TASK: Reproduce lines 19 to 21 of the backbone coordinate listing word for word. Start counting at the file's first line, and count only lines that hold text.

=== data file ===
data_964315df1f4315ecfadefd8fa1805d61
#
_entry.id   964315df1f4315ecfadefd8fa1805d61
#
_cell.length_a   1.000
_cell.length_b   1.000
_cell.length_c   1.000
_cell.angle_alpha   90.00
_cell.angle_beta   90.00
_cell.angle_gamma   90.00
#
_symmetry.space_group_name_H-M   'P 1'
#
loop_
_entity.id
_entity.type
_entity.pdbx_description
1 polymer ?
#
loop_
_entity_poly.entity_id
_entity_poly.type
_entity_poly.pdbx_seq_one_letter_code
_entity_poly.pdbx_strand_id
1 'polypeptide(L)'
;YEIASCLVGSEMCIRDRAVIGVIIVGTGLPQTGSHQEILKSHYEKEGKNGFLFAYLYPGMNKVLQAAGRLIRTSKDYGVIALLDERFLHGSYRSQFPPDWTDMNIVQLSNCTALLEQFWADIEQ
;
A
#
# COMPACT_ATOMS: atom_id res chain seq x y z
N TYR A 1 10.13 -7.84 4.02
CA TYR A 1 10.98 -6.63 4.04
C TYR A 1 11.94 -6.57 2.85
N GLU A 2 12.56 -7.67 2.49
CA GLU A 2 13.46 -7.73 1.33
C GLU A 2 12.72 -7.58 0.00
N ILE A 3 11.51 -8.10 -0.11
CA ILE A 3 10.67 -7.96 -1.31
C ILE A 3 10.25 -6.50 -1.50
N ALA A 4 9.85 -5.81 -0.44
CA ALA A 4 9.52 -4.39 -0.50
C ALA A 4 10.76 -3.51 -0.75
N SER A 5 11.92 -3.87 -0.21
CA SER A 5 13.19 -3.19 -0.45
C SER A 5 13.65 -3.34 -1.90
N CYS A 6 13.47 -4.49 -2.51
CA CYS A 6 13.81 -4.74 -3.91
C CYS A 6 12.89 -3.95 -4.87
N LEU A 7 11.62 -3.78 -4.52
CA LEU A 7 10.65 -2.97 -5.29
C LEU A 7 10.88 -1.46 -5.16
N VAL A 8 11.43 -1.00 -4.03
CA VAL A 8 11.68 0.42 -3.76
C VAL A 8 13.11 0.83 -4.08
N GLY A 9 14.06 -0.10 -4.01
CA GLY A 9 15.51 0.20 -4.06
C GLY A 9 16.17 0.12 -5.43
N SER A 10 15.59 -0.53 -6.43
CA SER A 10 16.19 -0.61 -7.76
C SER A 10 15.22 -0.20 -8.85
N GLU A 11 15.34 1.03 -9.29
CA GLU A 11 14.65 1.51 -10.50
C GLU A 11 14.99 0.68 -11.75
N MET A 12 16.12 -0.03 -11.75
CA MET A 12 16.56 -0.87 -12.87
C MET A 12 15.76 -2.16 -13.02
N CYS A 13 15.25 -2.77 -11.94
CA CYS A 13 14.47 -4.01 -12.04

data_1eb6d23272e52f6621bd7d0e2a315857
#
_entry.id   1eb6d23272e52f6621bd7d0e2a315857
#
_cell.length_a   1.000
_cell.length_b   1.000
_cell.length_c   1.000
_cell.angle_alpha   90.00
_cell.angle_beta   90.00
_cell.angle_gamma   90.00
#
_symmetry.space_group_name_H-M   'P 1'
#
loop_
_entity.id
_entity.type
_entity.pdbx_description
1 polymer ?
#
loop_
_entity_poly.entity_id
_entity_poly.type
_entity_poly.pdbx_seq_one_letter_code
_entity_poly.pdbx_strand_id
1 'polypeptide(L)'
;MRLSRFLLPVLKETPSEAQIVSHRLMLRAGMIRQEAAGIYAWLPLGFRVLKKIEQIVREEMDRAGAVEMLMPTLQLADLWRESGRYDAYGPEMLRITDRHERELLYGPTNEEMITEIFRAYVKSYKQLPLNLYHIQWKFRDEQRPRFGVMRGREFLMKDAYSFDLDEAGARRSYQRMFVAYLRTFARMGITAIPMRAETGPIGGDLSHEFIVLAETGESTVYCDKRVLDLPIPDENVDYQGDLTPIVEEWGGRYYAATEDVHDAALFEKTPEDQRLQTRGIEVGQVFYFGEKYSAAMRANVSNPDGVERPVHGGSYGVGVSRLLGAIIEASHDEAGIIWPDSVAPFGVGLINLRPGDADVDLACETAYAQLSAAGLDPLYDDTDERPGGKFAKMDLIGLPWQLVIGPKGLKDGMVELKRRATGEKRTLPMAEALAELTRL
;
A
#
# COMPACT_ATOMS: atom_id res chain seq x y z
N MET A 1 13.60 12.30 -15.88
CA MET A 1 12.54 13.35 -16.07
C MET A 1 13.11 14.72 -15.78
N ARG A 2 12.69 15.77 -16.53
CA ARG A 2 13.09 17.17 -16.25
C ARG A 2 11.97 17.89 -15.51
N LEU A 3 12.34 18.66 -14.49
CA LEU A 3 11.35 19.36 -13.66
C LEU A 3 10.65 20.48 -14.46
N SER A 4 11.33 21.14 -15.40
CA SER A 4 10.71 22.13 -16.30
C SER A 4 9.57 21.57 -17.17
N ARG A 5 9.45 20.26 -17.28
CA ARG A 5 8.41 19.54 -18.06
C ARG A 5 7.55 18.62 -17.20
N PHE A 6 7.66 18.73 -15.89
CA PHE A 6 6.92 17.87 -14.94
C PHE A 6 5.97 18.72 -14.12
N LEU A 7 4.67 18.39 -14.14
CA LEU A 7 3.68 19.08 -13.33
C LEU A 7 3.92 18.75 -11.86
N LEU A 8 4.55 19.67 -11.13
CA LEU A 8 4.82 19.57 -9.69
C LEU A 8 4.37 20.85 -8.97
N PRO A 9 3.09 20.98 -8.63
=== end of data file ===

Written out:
#
loop_
_entity_poly.entity_id